Madamn Lasiren (Madame Mermaid)

A man in a Madanm Lasiren costume
Madanm Lasirèn (Madame Mermaid) 2003.Photo: Leah Gordon.

Madanm Lasirèn is a Vodou spirit who lives under the sea and does mystical work there. When I walk the streets I sing her song: Mwen Lasirèn, mwen rele anmwe, lè mwen mache nannwit, male rive m (‘I am Lasirèn, I cry out, when I work mystically by night, misfortune may befall me’). Because she’s a fish she has to disguise herself as a woman to be at Madigra. A mask and hat cover her fish’s head, and the dress she wears covers her fish’s tail. The chain she wears is a sacred chain, a fetish called Manbo Byen Venu (‘Vodou Priestess Welcome’). She also wears gloves, and carries an umbrella, and a baby, her child, who is called Marie Rose. Each year I change the disguise and fashion a new baby. In order to get inspiration I go to the place where the big beasts live, and they instruct me how to do Madigra.

I dream of Lasirèn all the time. I love and honour her. That is why I chose her—because my grandmother, father and mother all served the spirits. I’ve been doing her now for eighteen years. Before that I did another madigra called Patoko. This was a group of men who were masked as women, in nice dresses and high-heeled shoes, and we did a marriage between men and woman on the street. After that we had a troupe called Kanna—we wore blue trousers, white t-shirts, new sandals and scarfs around our waists, and carried brooms with which we swept the streets of Jacmel. I have always found a way of doing Madigra.

- André Ferner (2009)

Krapo (Frog)

Three men in frog costume
Krapo (Frog) 2009.Photo: Leah Gordon.

The frog is a small beast who lives under the water, he lives in the sea, he lives in the rivers and he is free to live as he likes. That’s why people follow him when he dances. Many people in Carnival dance as animals—as horses, birds, lions, frogs. They do all kinds of beasts, they’re free to choose whichever they want. When the music starts the frog dances, the horse dances—everyone dances. This is the song we always sing: Krapo fè kòlè li mouri sen bounda, krapo pa gen bounda ki jan li fè danse (‘If the frog gets angry he will die without his arse, the frog dances because he hasn’t got an arse’). That’s why the disguise for the frog has a big belly, but no arse. I put the mask on and dance with it—no one knows it’s me underneath. They don’t know it’s me when I’m hanging upside down either.

I’ve been doing Krapo for a year now. It’s hard—to join the parade you have to know many moves, dance all the time, and balance on the sticks. I practised every week for a long time before Carnival to get good enough. Some troupes don’t ask for money, and some scare people into handing it over. But we’re a performance troupe—people call us over and offer us a little money to do our dance. They’re happy to pay, but now the prices for everything have gone up. So we sing a new little song too which goes: Krapo pa danse pou de goud (‘Krapo doesn’t dance for two gourdes’). But me, I make the effort and mask and dance on the sticks, but I never get paid.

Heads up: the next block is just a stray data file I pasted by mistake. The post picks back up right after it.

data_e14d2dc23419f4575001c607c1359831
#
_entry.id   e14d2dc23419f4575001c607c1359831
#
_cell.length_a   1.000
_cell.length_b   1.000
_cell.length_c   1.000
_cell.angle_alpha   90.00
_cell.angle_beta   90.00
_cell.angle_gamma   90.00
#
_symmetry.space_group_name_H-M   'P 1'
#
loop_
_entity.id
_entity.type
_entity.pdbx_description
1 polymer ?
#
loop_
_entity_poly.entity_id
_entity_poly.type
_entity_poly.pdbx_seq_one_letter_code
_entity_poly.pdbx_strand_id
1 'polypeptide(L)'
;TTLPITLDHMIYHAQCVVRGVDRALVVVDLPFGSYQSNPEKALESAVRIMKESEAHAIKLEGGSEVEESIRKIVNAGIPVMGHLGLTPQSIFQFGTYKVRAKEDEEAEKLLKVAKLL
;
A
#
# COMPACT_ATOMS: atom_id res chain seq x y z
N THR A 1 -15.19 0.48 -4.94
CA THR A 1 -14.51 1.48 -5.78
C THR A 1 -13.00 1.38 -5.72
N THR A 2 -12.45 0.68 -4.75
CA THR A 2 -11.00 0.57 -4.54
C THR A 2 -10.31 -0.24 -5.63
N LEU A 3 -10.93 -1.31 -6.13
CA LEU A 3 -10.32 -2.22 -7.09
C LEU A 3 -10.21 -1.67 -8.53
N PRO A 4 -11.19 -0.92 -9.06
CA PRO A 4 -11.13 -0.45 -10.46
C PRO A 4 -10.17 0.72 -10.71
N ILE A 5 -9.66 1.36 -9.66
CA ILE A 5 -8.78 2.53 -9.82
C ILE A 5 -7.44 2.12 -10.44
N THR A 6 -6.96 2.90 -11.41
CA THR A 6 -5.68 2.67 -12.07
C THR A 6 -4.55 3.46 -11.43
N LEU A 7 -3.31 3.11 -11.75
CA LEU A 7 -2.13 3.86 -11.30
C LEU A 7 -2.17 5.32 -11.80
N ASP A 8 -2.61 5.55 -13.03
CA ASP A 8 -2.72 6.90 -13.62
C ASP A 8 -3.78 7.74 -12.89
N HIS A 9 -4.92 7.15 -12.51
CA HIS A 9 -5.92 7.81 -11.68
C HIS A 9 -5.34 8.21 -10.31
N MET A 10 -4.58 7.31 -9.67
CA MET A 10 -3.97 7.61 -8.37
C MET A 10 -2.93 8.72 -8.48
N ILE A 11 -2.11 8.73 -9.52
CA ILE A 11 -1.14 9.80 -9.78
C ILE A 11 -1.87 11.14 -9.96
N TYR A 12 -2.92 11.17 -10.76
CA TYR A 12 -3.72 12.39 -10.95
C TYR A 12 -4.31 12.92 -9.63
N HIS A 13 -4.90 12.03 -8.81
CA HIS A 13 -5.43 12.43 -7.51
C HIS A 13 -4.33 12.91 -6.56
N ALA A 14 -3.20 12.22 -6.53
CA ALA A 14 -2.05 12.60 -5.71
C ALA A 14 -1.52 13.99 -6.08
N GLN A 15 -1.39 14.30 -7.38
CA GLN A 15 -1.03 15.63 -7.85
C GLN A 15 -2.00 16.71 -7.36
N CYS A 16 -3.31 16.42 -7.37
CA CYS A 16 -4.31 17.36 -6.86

When I’m older I want to be a tiger and scare everyone. And if I see someone at Carnival making trouble or fighting, I’ll stop them.

- Rousseau Maison (2009)

Lanse Kòd (Rope-Throwers)

A group of boys holding a rope
Lanse Kòd | Kouvre Fe (Rope-Throwers | Curfew) 2009.Photo: Leah Gordon.

At Carnival, people like to be scared. We are the scariest. The Zèl Maturin are supposed to be scary, but they’re more scared of us—they worry that they’ll dirty their fancy satin disguises if they touch us. Our disguises are much cheaper to make than many others—no materials, no papier-mâché, just a charcoal-and-syrup mixture.

We are making a statement about slavery and being freed from slavery—it’s a celebration of our independence in 1804. The ropes we carry are the ropes that were used to bind us. We know that slaves never wore horns. But this is about the slave revolt, and we wear the horns to give us more power and to look even more scary. We’re always sullen and menacing. And we never smile. When we take to the streets we stop at the first crossroads and at the blast of my whistle we all start doing push-ups. This is to show that even though the slaves suffer, they’re still very strong. Some of them are so strong that they must wear chains to hold back their massive strength.

I chose to do Lanse Kòd because I know and like the story. When I was child they were always my favourite troupe. But I wanted to do it on a much larger scale. All my friends from the gym, Nabot Power, that I have here in my yard wanted to join. So we have one hundred guys, all fit and strong.

- Salnave Raphaël aka Nabot Power (2002)

Zèl Maturin (Wings of Mathurin)

Zèl Maturin/ Tèt Mo (The Wings of Mathurin/ Death Masks) 2003.Photo: Leah Gordon.
Zèl Maturin/ Tèt Mo (The Wings of Mathurin/ Death Masks) 2003.Photo: Leah Gordon.

There have been always Zèl Maturin in Jacmel Carnival, ever since a man called Mathurin Rousse came from abroad with the wings—that’s why they’re called the ‘Wings of Mathurin’. We didn’t invent the story, it came from the old people.